stern_050307 - The Stern Review on the Economics of Climate...

Info iconThis preview shows pages 1–4. Sign up to view the full content.

View Full Document Right Arrow Icon
The Stern Review on the Economics of Climate Change 1 William Nordhaus May 3, 2007 Abstract How much and how fast should we react to the threat of global warming? The Stern Review argues that the damages from climate change are large, and that nations should undertake sharp and immediate reductions in greenhouse-gas emissions. An examination of the Review’s radical revision of the economics of climate change finds, however, that it depends decisively on the assumption of a near-zero time discount rate combined with a specific utility function. The Review’s unambiguous conclusions about the need for extreme immediate action will not survive the substitution of assumptions that are consistent with today’s marketplace real interest rates and savings rates. 1 The author is grateful for helpful comments to early drafts by Scott Barrett, William Brainard, Partha Dasgupta, Peter Diamond, Gilbert Metcalf, Chris Hope, Jeff Shafer, Robert Stavins, T. N. Srinivasan, Nicholas Stern, Richard Tol, Martin Weitzman, John Weyant, Gary Yohe, and the Editor. 1
Background image of page 1

Info iconThis preview has intentionally blurred sections. Sign up to view the full version.

View Full DocumentRight Arrow Icon
I. Opposite ends of the globe It appears that no two places on earth are further apart on global warming policies than the White House and 10 Downing Street. In 2001, President G.W. Bush announced his opposition to binding constraints on greenhouse gas (GHG) emissions. In his letter of opposition, he stated, “I oppose the Kyoto Protocol because it exempts 80 percent of the world, including major population centers such as China and India, from compliance, and would cause serious harm to the U.S. economy.” This policy, much like the war in Iraq, was undertaken with no discernible economic analysis. 2 In stark contrast, the British government in November 2006 presented a comprehensive new study, the Stern Review on the Economics of Climate Change (hereafter the Review) . 3 Prime Minister Tony Blair painted a dark picture for 2 George Bush [2001]. There is no record of a fact sheet or other economic analysis accompanying the letter. The Bush Administration’s economic analysis was contained in the Economic Report of the President and the Council of Economic Advisers [2002], Chapter 6, published almost a year after President Bush’s letter to the Senators. The Economic Report’s analysis suggests that the Kyoto Protocol is costly, but its analysis does not show that binding action is economically unwarranted. 3 The printed version is Nicholas Stern [2007]. Also, see the electronic edition at that reference. It is assumed that the printed version is the report of record, and all citations are to the printed version. The printed version contains a “Postscript” which is in part a response to the early critics, including a response to the November 17, 2006 draft of this review. 2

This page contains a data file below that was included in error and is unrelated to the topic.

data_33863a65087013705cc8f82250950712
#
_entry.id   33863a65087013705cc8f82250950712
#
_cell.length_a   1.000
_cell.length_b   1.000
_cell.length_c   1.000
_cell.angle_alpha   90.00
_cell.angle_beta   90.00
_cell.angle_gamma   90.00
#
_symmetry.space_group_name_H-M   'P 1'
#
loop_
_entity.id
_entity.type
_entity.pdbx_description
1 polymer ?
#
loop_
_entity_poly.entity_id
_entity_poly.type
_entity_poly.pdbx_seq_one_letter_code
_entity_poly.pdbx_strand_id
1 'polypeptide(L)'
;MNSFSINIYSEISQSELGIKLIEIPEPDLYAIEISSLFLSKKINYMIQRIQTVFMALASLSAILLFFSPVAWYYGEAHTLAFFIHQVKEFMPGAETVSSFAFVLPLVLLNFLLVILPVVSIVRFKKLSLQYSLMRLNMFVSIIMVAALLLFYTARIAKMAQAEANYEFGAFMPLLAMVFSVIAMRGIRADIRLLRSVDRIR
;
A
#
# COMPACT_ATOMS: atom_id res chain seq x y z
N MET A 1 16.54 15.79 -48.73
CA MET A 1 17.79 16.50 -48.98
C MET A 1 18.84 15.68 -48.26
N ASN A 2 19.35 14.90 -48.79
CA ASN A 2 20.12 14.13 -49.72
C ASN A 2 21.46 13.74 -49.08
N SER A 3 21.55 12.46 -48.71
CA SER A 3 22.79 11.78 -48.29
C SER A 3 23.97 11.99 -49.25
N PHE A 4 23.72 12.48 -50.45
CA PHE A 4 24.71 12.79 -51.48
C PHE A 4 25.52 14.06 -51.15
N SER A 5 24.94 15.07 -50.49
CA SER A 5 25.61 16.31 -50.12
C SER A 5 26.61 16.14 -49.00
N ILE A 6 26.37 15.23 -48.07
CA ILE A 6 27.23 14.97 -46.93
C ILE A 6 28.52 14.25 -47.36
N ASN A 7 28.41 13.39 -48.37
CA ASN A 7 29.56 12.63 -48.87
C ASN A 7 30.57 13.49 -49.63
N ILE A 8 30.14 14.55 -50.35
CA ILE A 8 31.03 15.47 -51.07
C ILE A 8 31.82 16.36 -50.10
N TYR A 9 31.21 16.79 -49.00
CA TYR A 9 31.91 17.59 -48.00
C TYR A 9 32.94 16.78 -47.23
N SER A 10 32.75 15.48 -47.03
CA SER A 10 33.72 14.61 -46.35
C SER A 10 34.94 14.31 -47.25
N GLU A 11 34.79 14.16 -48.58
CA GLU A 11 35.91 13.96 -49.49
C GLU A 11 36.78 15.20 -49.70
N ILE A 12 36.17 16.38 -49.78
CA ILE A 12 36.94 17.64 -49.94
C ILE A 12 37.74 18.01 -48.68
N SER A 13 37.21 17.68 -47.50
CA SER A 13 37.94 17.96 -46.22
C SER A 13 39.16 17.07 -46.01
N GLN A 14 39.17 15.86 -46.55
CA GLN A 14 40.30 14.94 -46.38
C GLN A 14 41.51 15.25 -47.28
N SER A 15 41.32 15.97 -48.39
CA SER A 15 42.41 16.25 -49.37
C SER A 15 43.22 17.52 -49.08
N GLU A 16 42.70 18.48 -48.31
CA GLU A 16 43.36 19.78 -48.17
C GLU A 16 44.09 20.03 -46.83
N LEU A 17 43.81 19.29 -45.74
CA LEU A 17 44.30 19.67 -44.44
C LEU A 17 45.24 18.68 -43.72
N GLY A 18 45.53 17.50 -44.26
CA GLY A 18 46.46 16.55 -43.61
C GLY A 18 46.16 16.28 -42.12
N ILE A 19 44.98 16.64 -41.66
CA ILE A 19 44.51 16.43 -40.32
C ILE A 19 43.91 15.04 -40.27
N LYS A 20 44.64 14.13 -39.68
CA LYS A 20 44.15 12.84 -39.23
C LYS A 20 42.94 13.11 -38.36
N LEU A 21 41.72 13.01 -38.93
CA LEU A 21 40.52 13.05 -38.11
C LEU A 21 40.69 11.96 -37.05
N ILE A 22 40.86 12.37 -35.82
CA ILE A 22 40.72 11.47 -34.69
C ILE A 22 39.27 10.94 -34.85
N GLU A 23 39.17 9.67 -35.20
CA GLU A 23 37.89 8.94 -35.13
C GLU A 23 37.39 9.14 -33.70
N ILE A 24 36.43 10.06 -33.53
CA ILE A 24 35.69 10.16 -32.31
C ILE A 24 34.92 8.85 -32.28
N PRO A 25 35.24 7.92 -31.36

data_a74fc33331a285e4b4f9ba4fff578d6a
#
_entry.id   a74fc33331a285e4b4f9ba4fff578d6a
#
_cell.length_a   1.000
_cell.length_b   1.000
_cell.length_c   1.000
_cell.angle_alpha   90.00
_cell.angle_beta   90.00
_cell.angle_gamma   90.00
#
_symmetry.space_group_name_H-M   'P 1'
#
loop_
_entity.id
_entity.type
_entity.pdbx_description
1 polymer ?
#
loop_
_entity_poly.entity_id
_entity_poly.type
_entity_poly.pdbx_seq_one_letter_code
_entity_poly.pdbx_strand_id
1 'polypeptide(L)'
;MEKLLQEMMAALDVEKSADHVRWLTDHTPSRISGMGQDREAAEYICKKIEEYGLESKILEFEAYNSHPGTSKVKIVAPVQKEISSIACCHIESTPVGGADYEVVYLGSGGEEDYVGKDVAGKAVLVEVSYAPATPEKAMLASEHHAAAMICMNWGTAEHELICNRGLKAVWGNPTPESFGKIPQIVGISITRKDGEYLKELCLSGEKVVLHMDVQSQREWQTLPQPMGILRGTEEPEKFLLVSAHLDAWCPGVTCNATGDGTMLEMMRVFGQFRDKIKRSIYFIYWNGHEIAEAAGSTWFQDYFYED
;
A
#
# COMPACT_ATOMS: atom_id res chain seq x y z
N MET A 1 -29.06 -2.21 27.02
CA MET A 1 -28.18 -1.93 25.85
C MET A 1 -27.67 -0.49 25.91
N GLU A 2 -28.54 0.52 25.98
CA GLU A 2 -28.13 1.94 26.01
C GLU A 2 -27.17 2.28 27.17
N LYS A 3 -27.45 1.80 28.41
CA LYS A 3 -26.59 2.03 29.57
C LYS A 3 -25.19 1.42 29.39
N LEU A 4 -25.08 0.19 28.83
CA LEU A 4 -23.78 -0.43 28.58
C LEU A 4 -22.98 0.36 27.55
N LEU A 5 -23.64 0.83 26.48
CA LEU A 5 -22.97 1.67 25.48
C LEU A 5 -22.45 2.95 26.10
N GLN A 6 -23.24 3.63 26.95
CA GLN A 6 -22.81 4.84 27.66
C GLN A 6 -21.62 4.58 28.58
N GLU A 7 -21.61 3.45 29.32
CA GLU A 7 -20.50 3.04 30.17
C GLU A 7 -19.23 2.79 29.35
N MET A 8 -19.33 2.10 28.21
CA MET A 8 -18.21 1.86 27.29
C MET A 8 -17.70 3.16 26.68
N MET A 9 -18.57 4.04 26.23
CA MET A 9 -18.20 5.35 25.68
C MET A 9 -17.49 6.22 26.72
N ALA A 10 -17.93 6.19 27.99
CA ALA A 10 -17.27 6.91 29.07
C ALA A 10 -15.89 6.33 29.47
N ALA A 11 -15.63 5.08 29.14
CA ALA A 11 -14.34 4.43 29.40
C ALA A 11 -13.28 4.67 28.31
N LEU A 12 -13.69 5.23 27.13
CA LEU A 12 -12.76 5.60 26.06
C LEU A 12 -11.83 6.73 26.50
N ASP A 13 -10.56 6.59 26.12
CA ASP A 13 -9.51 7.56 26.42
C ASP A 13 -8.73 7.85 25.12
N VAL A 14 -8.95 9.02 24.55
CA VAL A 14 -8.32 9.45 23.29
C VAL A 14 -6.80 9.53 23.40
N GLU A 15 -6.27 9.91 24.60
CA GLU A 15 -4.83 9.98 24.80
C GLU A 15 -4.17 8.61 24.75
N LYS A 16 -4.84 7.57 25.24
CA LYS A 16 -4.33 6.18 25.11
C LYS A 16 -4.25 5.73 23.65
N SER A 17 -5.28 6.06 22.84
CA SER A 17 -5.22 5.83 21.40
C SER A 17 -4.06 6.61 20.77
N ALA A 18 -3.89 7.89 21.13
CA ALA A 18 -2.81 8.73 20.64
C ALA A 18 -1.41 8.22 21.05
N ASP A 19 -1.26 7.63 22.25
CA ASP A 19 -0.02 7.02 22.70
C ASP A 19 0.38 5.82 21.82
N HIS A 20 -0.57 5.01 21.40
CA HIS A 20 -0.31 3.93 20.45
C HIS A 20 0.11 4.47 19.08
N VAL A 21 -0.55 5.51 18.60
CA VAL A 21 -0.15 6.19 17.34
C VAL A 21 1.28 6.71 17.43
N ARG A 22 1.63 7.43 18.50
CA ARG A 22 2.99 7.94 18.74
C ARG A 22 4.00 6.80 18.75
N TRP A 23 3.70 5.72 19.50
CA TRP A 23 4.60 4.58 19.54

Background image of page 2
the globe at its unveiling, “It is not in doubt that if the science is right, the consequences for our planet are literally disastrous…. [W]ithout radical international measures to reduce carbon emissions within the next 10 to 15 years, there is compelling evidence to suggest we might lose the chance to control temperature rises.”
Background image of page 3

Info iconThis preview has intentionally blurred sections. Sign up to view the full version.

View Full DocumentRight Arrow Icon
Image of page 4
This is the end of the preview. Sign up to access the rest of the document.

Page1 / 40

stern_050307 - The Stern Review on the Economics of Climate...

This preview shows document pages 1 - 4. Sign up to view the full document.

View Full Document Right Arrow Icon
Ask a homework question - tutors are online